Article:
REVIEW: Netflix’s The Old Guard

The Old Guard 1

The Old Guard is a fantastic action adventure that is elevated by its cast of compelling characters and its focus on the burden of immortality.

The Old Guard is based on the graphic novel of the same name by Greg Rucka and Leandro Fernandez and the script was written by Rucka himself. The story centers on a group of immortal soldiers who have been secretly protecting our world for centuries. But when the group is exposed to the rest of the world, their new recruit Nile resolves to save the team from those who seek to exploit them.

Director Gina Prince-Bythewood (Love and Basketball, The Secret Life of Bees) delivers an entertaining and profound film that balances thrilling action sequences with somber character moments. The fight scenes are sleekly executed and each sequence never misses a beat, proving that the warriors are truly the best of the best, having had centuries of training. Their unique superpower, of course, is that they never die, but this brings along its fair share of problems.

Genre fans might get a kick out of the cast because the story is basically Imperator Furiosa leading a group of elite, immortal soldiers, one of whom is Jafar, and who are being targeted by Baron Mordo and Dudley Dursley. But fandom references aside, The Old Guard is a refreshing take on the superhero genre because it focuses more on the characters’ personal struggles with their ability to live forever.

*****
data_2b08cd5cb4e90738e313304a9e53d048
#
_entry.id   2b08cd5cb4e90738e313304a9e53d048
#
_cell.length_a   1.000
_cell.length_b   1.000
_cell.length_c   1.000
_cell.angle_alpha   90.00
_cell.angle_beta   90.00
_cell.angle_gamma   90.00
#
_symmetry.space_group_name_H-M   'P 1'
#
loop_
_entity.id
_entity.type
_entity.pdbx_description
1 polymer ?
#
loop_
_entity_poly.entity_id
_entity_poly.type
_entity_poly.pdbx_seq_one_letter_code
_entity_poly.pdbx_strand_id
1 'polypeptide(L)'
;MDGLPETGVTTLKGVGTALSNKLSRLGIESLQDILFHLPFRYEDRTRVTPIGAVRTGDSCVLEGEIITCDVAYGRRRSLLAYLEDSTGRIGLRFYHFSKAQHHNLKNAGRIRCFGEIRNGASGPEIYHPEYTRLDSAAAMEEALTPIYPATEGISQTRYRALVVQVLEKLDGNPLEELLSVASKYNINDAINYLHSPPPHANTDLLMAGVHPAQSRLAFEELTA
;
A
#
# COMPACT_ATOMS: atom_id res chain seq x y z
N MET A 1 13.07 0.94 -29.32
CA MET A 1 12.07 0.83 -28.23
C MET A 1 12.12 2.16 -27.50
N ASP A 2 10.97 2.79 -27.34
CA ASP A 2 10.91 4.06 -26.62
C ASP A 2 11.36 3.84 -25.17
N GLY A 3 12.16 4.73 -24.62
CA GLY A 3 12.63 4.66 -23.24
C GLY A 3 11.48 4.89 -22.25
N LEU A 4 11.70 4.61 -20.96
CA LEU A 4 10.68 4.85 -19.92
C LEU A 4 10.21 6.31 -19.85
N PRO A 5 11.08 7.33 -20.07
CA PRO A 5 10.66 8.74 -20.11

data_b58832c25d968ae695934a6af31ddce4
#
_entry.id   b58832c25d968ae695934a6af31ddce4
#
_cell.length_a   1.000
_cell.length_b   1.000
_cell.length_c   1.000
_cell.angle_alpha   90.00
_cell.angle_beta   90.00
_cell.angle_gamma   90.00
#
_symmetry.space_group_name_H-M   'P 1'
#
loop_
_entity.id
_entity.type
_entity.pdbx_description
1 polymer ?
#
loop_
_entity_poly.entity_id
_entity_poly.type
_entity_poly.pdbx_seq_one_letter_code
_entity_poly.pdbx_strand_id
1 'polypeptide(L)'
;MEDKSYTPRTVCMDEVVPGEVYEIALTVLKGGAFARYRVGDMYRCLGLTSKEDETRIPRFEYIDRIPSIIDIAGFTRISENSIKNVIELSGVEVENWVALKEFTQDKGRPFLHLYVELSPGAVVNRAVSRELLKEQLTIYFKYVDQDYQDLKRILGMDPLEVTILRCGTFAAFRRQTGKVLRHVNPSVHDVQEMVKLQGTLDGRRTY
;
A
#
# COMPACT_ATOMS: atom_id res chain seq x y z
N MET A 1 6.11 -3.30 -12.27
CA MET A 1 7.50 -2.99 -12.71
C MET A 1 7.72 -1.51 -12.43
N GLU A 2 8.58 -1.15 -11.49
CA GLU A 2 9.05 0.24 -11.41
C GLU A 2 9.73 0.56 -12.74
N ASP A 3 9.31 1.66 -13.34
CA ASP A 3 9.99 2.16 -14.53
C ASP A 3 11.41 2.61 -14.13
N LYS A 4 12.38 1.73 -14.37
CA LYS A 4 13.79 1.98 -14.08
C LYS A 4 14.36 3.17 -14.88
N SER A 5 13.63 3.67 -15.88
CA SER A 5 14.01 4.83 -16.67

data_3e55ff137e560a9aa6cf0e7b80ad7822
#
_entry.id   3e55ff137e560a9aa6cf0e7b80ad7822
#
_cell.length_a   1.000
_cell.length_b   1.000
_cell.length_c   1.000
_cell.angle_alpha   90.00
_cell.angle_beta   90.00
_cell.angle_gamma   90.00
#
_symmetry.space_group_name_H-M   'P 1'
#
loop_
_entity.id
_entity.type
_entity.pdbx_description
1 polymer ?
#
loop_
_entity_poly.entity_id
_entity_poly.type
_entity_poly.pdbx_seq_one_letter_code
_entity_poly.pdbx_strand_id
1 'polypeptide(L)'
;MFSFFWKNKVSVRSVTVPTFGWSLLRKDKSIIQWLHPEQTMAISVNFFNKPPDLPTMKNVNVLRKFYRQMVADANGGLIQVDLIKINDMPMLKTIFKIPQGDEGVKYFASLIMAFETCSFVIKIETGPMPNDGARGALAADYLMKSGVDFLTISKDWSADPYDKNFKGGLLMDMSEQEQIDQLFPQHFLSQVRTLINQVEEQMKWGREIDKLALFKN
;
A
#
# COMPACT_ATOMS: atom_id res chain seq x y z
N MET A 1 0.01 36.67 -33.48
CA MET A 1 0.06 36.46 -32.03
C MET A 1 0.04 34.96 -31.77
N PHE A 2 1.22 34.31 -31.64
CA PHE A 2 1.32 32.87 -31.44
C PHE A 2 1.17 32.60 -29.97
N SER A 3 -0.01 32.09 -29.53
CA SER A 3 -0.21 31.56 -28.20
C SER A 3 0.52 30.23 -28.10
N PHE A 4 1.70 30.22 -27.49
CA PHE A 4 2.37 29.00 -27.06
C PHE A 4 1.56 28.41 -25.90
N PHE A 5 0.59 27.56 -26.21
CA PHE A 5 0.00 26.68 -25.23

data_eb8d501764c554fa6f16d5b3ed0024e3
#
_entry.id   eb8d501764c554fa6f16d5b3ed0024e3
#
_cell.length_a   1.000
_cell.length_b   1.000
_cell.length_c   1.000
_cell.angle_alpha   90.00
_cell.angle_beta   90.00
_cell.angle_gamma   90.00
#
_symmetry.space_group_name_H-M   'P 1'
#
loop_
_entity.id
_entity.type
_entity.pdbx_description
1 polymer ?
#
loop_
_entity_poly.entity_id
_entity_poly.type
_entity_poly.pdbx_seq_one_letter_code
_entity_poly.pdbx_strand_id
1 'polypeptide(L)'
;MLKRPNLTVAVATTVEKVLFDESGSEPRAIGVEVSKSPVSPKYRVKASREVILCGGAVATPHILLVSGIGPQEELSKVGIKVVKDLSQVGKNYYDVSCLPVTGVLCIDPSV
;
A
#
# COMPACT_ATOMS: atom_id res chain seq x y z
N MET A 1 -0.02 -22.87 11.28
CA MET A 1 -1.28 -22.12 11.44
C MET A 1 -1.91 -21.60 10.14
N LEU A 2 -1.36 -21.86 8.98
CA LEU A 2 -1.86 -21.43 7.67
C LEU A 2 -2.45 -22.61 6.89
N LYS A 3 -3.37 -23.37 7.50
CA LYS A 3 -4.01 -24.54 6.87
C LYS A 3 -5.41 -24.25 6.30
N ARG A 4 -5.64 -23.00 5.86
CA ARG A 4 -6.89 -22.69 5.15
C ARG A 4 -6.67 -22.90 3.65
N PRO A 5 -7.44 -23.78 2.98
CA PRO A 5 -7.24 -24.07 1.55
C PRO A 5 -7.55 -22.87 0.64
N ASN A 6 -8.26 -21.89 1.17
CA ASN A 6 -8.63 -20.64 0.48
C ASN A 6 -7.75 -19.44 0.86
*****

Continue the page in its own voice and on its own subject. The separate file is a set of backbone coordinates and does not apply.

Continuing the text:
The Old Guard AndyCharlize Theron plays Andromache of Scythia or Andy, the leader of the group and a warrior thousands of years old. Theron imbues her performance with majesty and melancholy as she plays the world-weary Andy, who has lost her sense of purpose after millennia of fighting for the world. She questions whether she and her team are doing any good when the world never seems to change. Andy is also the strongest fighter of the group and Theron dominates every fight scene and is especially impressive when she wields her double-bladed axe called the Labrys.

Kiki Layne plays Nile Freeman, the newest addition, who attains her immortality just as the group finds themselves targeted by an evil pharmaceutical corporation. But Nile is more than just the audience surrogate who allows Andy to share exposition about the nature of their immortality. Layne gives Nile enough nuance to make her feel like a character truly out of her depth with her new, inexplicable circumstances but who nevertheless is a capable fighter, a compassionate daughter, and a loyal companion.

Andy and Nile’s mentor and mentee relationship brings heart to The Old Guard as well as the familial bond forged over centuries that exists among the four older immortals. Nile is a breath of fresh air and energy to the group who haven’t had a new member in years. And it is Nile who helps remind Andy of the good that they are doing and can continue to do for the world.

All warriors have different ways of coping with the burden of living forever. Matthias Schoenaerts as Booker has a heartbreaking backstory that is surpassed only by Andy’s and his somber explanation of the pain of living while watching one’s loved ones die illustrates the tragedy of their situation. His sorrow can explain some his actions later in the film and provide Nile with a glimpse of the difficult life she has to face.